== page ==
Hypertension (high blood pressure), especially inadequately treated hypertension, increases one’s risk of having a stroke, heart attack, developing congestive heart failure, or progressing to various forms of dementia two- to four-fold. There are an estimated 80 million Americans with high blood pressure, and that figure is expected to steadily rise in the next 15 years. The good news is that these feared outcomes are potentially preventable. Aggressive treatment with lifestyle and dietary modifications, and medications, have been shown to be effective in a multitude of studies. When analyzing and aggregating the results of numerous trials evaluating the treatment of hypertension, results support the estimation that for each successive lowering of the systolic blood pressure (SBP) and diastolic blood pressure (DBP) by 10/5 mmHg respectively, one can reduce their 5 year risk of stroke by 36%, of developing congestive heart failure by 43%, and of having a heart attack by 16%.
The seventh Joint National Committee (JNC 7) Hypertension guidelines, published in 2003, broadened high BP classification in an attempt to increase awareness about the need for interventions in patients who met these criteria, and those with specific cardiovascular risk factors such as diabetes and chronic kidney disease. This classification is shown below:
The eighth Joint National Committee (JNC 8) updated its hypertension treatment guidelines in a document published last year. The classifications above were not addressed; the focus instead was on which groups of individuals should be treated, and to what specific thresholds. Many of these new thresholds were considered extremely controversial. Specifically debated was a new recommendation that In the general population aged 60 years or older, medical treatment to lower systolic blood pressure should be started at levels of 150mmHg or higher and/or diastolic blood pressure at levels of 90mmHg or higher, and treatment to a point lower than these levels should be the new goal. This less aggressive approach was questioned by many in the medical community involving multiple medical specialties.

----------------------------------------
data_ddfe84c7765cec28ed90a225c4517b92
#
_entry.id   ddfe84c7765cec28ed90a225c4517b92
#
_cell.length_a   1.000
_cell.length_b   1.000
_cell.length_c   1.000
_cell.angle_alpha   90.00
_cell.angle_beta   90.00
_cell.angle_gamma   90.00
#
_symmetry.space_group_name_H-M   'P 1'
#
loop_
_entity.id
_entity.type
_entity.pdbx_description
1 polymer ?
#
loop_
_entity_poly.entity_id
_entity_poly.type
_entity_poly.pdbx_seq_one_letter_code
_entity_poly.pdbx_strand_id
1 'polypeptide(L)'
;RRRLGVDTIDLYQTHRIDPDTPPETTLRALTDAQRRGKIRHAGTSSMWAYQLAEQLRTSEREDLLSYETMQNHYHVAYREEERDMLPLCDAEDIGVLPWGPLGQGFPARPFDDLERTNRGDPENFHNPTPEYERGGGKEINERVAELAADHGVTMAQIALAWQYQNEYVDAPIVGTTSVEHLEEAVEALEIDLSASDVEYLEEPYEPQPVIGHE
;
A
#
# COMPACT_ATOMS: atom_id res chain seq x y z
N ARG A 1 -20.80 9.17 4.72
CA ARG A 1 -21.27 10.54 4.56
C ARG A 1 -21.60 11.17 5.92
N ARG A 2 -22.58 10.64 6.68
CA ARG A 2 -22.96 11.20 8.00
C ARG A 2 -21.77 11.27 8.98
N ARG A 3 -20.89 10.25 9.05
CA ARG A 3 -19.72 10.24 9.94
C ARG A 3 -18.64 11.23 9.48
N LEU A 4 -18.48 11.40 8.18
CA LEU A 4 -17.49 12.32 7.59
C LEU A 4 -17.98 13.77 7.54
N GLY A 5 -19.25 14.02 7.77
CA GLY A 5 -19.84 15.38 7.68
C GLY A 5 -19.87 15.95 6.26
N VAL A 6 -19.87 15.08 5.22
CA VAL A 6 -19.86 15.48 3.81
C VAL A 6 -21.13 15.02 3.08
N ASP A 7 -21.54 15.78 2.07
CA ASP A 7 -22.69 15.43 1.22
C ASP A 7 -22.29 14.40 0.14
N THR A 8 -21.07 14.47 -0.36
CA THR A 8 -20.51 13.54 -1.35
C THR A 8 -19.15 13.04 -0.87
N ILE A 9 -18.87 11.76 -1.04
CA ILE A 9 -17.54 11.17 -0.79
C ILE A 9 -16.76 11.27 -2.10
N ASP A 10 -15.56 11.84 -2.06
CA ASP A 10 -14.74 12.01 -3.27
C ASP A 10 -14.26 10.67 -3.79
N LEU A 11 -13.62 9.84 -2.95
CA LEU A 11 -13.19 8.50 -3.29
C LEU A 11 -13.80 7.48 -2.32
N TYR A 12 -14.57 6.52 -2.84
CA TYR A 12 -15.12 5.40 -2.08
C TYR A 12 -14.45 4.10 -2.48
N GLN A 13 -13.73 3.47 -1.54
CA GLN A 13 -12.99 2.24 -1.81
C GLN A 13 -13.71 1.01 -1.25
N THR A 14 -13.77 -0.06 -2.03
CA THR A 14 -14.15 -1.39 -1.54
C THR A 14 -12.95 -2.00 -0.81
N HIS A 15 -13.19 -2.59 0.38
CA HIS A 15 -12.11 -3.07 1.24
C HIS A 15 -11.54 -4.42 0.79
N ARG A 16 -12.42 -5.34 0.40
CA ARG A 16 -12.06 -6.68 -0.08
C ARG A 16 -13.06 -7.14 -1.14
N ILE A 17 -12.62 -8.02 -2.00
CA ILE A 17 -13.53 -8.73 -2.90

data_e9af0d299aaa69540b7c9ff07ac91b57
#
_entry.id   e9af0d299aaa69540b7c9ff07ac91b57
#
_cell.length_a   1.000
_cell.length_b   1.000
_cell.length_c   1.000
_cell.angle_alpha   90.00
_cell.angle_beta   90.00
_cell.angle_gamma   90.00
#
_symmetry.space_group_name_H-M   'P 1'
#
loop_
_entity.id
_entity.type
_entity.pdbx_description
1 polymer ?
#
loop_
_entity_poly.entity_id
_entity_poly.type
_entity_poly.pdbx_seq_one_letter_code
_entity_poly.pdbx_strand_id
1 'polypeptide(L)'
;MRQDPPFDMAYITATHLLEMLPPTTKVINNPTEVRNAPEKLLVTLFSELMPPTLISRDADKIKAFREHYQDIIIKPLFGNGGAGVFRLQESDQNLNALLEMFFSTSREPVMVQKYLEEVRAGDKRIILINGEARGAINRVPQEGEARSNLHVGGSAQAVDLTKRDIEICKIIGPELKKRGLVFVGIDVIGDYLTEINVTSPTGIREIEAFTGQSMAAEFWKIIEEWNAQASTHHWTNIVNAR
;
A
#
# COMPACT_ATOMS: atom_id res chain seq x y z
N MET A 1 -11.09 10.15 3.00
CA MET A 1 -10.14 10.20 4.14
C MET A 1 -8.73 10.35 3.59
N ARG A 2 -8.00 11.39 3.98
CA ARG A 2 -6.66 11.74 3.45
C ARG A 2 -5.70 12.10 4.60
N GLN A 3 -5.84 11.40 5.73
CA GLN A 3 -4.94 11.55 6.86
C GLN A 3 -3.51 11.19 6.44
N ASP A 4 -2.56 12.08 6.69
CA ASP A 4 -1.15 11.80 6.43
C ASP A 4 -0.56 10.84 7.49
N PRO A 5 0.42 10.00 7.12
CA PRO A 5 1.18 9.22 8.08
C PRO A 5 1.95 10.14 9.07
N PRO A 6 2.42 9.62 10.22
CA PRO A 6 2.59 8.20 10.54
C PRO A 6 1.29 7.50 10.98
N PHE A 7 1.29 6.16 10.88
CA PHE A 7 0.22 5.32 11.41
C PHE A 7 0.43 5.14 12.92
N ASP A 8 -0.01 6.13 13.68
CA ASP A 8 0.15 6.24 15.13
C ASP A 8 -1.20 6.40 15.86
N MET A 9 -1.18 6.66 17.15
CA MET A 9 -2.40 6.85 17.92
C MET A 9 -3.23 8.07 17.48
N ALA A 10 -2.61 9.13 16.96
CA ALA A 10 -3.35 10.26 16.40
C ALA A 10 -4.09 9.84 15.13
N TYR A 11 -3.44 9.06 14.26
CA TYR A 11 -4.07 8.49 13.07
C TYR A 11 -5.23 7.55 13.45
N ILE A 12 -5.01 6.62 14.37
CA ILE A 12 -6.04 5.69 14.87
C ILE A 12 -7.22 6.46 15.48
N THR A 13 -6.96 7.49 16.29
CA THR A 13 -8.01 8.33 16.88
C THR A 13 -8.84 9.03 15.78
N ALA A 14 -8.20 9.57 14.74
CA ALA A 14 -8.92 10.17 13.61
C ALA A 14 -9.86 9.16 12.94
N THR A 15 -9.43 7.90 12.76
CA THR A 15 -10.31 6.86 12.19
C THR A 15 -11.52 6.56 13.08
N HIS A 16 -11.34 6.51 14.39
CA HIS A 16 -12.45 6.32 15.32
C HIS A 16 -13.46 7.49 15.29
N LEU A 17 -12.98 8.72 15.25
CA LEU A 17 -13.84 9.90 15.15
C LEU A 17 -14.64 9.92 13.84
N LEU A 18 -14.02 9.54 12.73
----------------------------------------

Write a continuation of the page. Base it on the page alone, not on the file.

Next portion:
Based on a recently performed NIH-sponsored clinical trial called SPRINT, these new thresholds for treatment are coming under fresh scrutiny for being too lenient. This study evaluated approximately 9,300 people age 50 or older, with elevated systolic blood pressure and elevated cardiovascular risk, and randomly treated half of the patients to a target SBP of 120mmHg (more aggressive group), and the other half to the recommended 140mmHg (guideline treated group). In short, the results demonstrated an approximate 25% reduction in death over the study period in the more aggressively treated group. This raises the obvious question: are physicians under-treating patients with high blood pressure? The results of this study are due to be published shortly, and will likely impact updated hypertension treatment guidelines and practices.
I have always tended to treat my hypertension patients more aggressively than guidelines recommend, especially patients who have multiple risk factors for cardiovascular disease. I also encourage my patients to get screened via multiple methods early in adulthood, so treatments that are potentially less aggressive can have greater effectiveness in preventing the ravages of high blood pressure down the road. Of course, other than simply treating the BP to a certain level, the choice of medication used in the process, which is often based on coexisting risk factors, is of paramount importance and often unfortunately minimized as a trivial issue. When the SPRINT study is actually published and fully scrutinized, further light will be shed on these issues.
I will close with practical lifestyle and dietary pointers that should be part of ALL high blood pressure treatment regimens, regardless of whether you are taking medications. I encourage you to discuss all of these issues with your physician.
- If you are overweight, try to decrease your BMI to < 25 kg/m2
- Try to stick to a diet similar to the DASH (Dietary Approaches to Stop Hypertension) diet or similar regimen (high fruits and vegetables, low fat). http://dashdiet.org/default.asp
- Decrease your sodium (salt) intake to 1500-2400 mg/ daily (READ food labels!!).
- Get off your butt and walk! Briskly walking 30 minutes a day 4-5 days a week will have a significant blood pressure lowering effect.
- Drink alcohol only moderately (less than 2 drinks/day).
Lee S. Marcus, MD, MS, FACC